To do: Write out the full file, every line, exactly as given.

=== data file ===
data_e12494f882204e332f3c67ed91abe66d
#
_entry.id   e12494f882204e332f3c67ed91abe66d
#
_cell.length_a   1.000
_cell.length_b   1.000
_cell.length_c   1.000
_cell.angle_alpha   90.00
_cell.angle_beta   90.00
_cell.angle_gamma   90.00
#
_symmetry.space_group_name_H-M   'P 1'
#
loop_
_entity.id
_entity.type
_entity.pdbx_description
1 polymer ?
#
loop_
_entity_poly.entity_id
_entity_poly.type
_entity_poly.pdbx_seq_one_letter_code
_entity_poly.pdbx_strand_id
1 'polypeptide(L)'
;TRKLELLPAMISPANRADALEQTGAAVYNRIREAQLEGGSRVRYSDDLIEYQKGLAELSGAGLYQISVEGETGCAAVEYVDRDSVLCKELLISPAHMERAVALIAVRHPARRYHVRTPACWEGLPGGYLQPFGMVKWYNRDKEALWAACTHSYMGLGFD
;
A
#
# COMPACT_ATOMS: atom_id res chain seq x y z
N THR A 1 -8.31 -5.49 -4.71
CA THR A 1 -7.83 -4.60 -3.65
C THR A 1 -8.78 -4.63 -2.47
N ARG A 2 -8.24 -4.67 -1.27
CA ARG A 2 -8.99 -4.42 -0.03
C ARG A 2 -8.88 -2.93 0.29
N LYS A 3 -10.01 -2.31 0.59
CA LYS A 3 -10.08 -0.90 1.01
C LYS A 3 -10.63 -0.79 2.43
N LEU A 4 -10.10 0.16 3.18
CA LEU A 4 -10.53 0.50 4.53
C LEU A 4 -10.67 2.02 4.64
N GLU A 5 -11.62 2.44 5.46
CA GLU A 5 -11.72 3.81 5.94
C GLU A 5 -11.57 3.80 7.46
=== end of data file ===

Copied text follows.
data_e12494f882204e332f3c67ed91abe66d
#
_entry.id   e12494f882204e332f3c67ed91abe66d
#
_cell.length_a   1.000
_cell.length_b   1.000
_cell.length_c   1.000
_cell.angle_alpha   90.00
_cell.angle_beta   90.00
_cell.angle_gamma   90.00
#
_symmetry.space_group_name_H-M   'P 1'
#
loop_
_entity.id
_entity.type
_entity.pdbx_description
1 polymer ?
#
loop_
_entity_poly.entity_id
_entity_poly.type
_entity_poly.pdbx_seq_one_letter_code
_entity_poly.pdbx_strand_id
1 'polypeptide(L)'
;TRKLELLPAMISPANRADALEQTGAAVYNRIREAQLEGGSRVRYSDDLIEYQKGLAELSGAGLYQISVEGETGCAAVEYVDRDSVLCKELLISPAHMERAVALIAVRHPARRYHVRTPACWEGLPGGYLQPFGMVKWYNRDKEALWAACTHSYMGLGFD
;
A
#
# COMPACT_ATOMS: atom_id res chain seq x y z
N THR A 1 -8.31 -5.49 -4.71
CA THR A 1 -7.83 -4.60 -3.65
C THR A 1 -8.78 -4.63 -2.47
N ARG A 2 -8.24 -4.67 -1.27
CA ARG A 2 -8.99 -4.42 -0.03
C ARG A 2 -8.88 -2.93 0.29
N LYS A 3 -10.01 -2.31 0.59
CA LYS A 3 -10.08 -0.90 1.01
C LYS A 3 -10.63 -0.79 2.43
N LEU A 4 -10.10 0.16 3.18
CA LEU A 4 -10.53 0.50 4.53
C LEU A 4 -10.67 2.02 4.64
N GLU A 5 -11.62 2.44 5.46
CA GLU A 5 -11.72 3.81 5.94
C GLU A 5 -11.57 3.80 7.46